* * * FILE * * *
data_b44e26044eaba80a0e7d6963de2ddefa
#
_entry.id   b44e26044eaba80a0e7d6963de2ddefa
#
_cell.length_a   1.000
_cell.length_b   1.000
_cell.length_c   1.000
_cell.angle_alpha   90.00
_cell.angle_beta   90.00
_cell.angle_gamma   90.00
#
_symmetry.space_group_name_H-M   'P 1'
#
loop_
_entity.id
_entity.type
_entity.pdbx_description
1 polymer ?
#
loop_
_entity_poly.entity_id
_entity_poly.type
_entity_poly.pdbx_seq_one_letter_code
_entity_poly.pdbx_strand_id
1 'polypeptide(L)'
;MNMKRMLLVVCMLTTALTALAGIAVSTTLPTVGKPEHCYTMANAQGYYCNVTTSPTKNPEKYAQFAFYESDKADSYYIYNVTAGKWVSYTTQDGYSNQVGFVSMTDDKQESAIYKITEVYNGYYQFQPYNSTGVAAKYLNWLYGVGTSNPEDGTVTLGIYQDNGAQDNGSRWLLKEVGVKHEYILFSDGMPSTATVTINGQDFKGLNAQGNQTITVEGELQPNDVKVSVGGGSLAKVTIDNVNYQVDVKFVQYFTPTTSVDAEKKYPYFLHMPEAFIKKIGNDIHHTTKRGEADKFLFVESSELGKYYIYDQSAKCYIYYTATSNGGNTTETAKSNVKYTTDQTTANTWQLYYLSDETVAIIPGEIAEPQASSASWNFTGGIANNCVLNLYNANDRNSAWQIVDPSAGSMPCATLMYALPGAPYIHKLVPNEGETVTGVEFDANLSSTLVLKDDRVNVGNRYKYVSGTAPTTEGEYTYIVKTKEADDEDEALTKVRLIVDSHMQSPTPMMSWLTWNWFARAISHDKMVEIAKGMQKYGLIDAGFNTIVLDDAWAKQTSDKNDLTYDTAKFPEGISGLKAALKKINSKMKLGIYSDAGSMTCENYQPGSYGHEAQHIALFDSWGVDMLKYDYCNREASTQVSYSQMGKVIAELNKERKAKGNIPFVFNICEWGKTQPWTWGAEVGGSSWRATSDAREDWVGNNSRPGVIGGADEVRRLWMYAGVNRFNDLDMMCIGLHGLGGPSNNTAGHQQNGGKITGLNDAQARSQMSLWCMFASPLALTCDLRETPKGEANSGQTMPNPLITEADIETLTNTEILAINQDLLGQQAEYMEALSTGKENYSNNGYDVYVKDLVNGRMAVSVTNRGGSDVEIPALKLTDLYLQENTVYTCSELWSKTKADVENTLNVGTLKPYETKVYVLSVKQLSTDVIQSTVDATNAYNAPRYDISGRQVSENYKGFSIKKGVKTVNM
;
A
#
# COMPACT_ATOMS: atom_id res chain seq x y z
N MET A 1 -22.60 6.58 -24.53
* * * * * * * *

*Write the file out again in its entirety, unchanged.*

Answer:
data_b44e26044eaba80a0e7d6963de2ddefa
#
_entry.id   b44e26044eaba80a0e7d6963de2ddefa
#
_cell.length_a   1.000
_cell.length_b   1.000
_cell.length_c   1.000
_cell.angle_alpha   90.00
_cell.angle_beta   90.00
_cell.angle_gamma   90.00
#
_symmetry.space_group_name_H-M   'P 1'
#
loop_
_entity.id
_entity.type
_entity.pdbx_description
1 polymer ?
#
loop_
_entity_poly.entity_id
_entity_poly.type
_entity_poly.pdbx_seq_one_letter_code
_entity_poly.pdbx_strand_id
1 'polypeptide(L)'
;MNMKRMLLVVCMLTTALTALAGIAVSTTLPTVGKPEHCYTMANAQGYYCNVTTSPTKNPEKYAQFAFYESDKADSYYIYNVTAGKWVSYTTQDGYSNQVGFVSMTDDKQESAIYKITEVYNGYYQFQPYNSTGVAAKYLNWLYGVGTSNPEDGTVTLGIYQDNGAQDNGSRWLLKEVGVKHEYILFSDGMPSTATVTINGQDFKGLNAQGNQTITVEGELQPNDVKVSVGGGSLAKVTIDNVNYQVDVKFVQYFTPTTSVDAEKKYPYFLHMPEAFIKKIGNDIHHTTKRGEADKFLFVESSELGKYYIYDQSAKCYIYYTATSNGGNTTETAKSNVKYTTDQTTANTWQLYYLSDETVAIIPGEIAEPQASSASWNFTGGIANNCVLNLYNANDRNSAWQIVDPSAGSMPCATLMYALPGAPYIHKLVPNEGETVTGVEFDANLSSTLVLKDDRVNVGNRYKYVSGTAPTTEGEYTYIVKTKEADDEDEALTKVRLIVDSHMQSPTPMMSWLTWNWFARAISHDKMVEIAKGMQKYGLIDAGFNTIVLDDAWAKQTSDKNDLTYDTAKFPEGISGLKAALKKINSKMKLGIYSDAGSMTCENYQPGSYGHEAQHIALFDSWGVDMLKYDYCNREASTQVSYSQMGKVIAELNKERKAKGNIPFVFNICEWGKTQPWTWGAEVGGSSWRATSDAREDWVGNNSRPGVIGGADEVRRLWMYAGVNRFNDLDMMCIGLHGLGGPSNNTAGHQQNGGKITGLNDAQARSQMSLWCMFASPLALTCDLRETPKGEANSGQTMPNPLITEADIETLTNTEILAINQDLLGQQAEYMEALSTGKENYSNNGYDVYVKDLVNGRMAVSVTNRGGSDVEIPALKLTDLYLQENTVYTCSELWSKTKADVENTLNVGTLKPYETKVYVLSVKQLSTDVIQSTVDATNAYNAPRYDISGRQVSENYKGFSIKKGVKTVNM
;
A
#
# COMPACT_ATOMS: atom_id res chain seq x y z
N MET A 1 -22.60 6.58 -24.53